Whilst we were there, we realised that the Buena Vista Social Club was playing that evening, so we booked tickets, as this was something special for the last night in Cuba. However, we had to return to the Casa first, to smarten ourselves up, which was a bit of a mission in my case.

We then had dinner at the Italian restaurant we had visited previously before joining all the cruise ship passengers in the Parque Hotel function room where the band was playing. It wasn’t really quite the right venue with its white table cloths and suited waiters but the band and accompanying dancers were excellent, even if the programme was geared to tourists. At one point, they asked everyone which country they came from and then played a few bars of a relevant song. I was the only New Zealander and the song was ‘How Bizarre’, which was a little curious!

Afterwards, we sat in the foyer and listened to some music from another band before hailing a bicitaxi to take us back to the Casa. This was entertainment in itself, as it was about midnight, and the driver was very chatty and kept stopping and turning round to talk. Consequently, it took quite a while to arrive at our destination.

Tobacco, massage and even more food

Mending the roof of the tobacco drying shed
Mending the roof of the tobacco drying shed
Path through farmland
Path through farmland

The beds in our rooms here are probably the most uncomfortable we have had to date so, apart from the stomach trouble I had been having for the last few days, I didn’t sleep well because of the bed.

However, we couldn’t laze around as we were booked on a walking tour at 9am so had to get up and get going, with the aid of some Imodium in my case.

Our local guide for the day was quite arrogant and had obviously got his spiel down to a fine art, complete with jokes. We were joined by two Belgian girls, who are currently working as nurses on Aruba, so we enjoyed chatting to them.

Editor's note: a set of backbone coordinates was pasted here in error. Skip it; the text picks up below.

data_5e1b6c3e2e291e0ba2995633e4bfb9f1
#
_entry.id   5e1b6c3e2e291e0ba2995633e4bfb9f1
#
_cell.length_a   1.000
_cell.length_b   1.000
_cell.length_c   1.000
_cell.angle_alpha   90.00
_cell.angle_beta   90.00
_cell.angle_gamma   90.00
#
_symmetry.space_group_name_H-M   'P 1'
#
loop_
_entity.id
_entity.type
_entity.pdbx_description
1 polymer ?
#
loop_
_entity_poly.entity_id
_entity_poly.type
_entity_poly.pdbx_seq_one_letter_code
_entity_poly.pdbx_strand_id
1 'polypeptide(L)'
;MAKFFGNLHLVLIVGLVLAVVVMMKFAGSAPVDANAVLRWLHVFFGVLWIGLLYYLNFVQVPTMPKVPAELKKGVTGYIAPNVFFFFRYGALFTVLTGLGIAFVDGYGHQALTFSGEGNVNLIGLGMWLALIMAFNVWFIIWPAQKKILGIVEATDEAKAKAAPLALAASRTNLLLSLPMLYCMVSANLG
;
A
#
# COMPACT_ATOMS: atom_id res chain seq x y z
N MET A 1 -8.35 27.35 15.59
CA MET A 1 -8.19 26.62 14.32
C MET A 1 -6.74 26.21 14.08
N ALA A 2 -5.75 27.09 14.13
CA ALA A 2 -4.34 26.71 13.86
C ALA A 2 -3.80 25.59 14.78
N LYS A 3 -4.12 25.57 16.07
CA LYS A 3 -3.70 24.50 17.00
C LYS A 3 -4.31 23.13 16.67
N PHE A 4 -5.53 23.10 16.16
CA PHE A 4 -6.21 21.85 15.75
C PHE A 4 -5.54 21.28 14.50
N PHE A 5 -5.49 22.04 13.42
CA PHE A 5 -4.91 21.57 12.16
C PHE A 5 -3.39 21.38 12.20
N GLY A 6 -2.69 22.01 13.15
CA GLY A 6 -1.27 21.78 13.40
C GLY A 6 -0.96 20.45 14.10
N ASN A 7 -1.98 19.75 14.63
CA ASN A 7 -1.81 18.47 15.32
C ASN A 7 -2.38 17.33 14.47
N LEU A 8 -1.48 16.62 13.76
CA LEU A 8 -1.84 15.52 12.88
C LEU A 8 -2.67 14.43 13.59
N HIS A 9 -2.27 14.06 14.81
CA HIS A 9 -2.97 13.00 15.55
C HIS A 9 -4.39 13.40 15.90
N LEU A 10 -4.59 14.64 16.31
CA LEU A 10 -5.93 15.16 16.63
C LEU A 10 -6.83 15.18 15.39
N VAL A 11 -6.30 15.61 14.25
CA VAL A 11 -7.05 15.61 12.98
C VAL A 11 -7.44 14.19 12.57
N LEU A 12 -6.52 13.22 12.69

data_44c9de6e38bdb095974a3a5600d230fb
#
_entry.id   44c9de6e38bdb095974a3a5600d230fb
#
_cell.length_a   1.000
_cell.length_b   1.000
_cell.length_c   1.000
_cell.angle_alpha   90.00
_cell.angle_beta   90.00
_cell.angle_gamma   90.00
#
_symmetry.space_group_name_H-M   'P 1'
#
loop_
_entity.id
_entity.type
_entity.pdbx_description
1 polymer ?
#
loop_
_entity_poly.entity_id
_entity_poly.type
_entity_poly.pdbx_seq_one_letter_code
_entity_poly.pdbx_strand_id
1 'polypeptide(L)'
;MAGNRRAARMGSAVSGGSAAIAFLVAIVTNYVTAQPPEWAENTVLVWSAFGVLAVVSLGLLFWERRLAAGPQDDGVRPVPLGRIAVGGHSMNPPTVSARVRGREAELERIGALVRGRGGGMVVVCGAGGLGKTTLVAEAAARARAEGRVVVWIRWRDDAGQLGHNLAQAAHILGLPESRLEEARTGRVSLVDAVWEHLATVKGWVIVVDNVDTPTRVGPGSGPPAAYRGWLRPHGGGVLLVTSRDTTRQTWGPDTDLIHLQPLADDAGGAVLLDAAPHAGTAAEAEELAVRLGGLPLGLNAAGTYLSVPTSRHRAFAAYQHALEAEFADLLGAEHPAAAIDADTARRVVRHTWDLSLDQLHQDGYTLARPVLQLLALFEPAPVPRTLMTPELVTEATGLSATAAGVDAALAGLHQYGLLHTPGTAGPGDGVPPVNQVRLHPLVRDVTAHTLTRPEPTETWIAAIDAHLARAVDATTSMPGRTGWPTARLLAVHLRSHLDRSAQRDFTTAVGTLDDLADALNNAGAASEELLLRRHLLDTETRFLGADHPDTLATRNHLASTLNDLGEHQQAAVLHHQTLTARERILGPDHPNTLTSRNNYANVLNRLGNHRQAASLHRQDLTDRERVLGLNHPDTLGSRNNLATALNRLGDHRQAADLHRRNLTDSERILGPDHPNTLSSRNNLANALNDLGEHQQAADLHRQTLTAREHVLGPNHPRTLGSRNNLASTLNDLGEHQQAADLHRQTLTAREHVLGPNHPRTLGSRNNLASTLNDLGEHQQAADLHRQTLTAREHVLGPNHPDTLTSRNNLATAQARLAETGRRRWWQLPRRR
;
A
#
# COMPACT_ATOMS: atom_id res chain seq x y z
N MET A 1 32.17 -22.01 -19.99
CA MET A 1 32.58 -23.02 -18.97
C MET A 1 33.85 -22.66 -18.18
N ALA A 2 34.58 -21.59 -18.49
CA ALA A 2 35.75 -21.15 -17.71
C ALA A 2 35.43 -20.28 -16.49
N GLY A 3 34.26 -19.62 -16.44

Farmer's implement shed
Farmer’s implement shed
Tobacco leaves drying
Tobacco leaves drying

The walk took us through farmland, which was mostly tobacco plantations of 6 or 7 hectares and where oxen were being used to pull the carts of harvested leaves into the drying sheds. One farmer showed us how the cigars were rolled with three layers of leaves, the first being a bunch of leaves that had been dried for 3 months or more, the second being one leaf from the bottom of the plant and the last layer being a leaf from the middle of the plant, which has softer leaves and is therefore more maleable. They normally roll the cigars in the evening after the field work is done and would do about 100 or 150 per night.

Outside a house in Vinales
Outside a house in Vinales

After the walk, we stopped at the bar in the plaza and had a sandwich and people watched for a while. It was an excellent position for that as every man and his dog (or horse) went past.

We then returned to the casa for some rest and recuperation and I had a massage that I had booked, which was done by the owner’s sister in law. It was excellent, once I had worked out how to breathe with my face stuffed straight down into the bed clothes. No such thing as massage tables here! Deb had to be turned out of the room as well and had to sit on the verandah in the rain for an hour, which made me feel a little bit guilty! I’m sure the massage therapist would have needed a massage herself, as well, after bending over the bed for an hour.

Our evening meal was at an organic finca/farm and Tony had arranged our transport with one of the neighbours, who has a large old car that he uses as a taxi. The food was outstanding and excessive and we didn’t have to pay as we had a voucher to compensate for not staying at Las Terrazzas, as we should have done. Unfortunately, I ran out of stomach space quite early on so didn’t eat a huge amount. The goat casserole, onion fritter and creme caramel were excellent though and I am sure there were some well fed animals later on.